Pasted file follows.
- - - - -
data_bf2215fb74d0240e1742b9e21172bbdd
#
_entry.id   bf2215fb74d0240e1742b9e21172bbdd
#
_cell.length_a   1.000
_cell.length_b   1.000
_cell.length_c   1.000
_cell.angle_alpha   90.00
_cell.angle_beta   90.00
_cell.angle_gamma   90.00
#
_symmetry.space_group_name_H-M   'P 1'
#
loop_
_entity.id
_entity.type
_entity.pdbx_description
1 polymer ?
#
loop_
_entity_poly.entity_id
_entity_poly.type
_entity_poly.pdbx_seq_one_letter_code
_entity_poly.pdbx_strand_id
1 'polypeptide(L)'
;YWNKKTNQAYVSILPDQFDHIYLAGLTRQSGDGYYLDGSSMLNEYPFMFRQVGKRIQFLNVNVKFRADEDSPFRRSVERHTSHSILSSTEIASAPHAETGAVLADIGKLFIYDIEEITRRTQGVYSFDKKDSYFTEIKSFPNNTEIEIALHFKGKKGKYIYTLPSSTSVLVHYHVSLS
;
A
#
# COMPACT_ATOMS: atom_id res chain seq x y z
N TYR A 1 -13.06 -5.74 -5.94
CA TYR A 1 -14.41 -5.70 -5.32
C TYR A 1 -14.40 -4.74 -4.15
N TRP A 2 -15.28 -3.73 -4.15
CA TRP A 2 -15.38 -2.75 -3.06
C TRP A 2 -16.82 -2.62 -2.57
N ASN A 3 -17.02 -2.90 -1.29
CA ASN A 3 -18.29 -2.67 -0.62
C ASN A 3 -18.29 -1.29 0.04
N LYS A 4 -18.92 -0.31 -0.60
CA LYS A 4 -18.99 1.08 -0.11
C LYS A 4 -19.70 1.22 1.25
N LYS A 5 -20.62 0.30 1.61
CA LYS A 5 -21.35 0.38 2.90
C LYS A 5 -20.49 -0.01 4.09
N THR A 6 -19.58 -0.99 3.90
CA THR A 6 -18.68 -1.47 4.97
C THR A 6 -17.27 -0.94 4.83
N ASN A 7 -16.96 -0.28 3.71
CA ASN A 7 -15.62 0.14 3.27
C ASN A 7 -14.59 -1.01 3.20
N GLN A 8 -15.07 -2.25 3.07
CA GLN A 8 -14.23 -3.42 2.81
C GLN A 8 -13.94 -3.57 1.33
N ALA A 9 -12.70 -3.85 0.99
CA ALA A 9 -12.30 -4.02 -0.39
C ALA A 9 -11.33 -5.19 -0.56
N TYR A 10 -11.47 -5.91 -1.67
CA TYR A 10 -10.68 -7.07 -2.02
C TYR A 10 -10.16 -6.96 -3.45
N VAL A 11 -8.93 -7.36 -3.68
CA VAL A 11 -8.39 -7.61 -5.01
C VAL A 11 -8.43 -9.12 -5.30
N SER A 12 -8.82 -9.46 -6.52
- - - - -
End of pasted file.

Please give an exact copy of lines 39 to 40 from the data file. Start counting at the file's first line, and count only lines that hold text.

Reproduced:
C ASN A 3 -18.29 -1.29 0.04
N LYS A 4 -18.92 -0.31 -0.60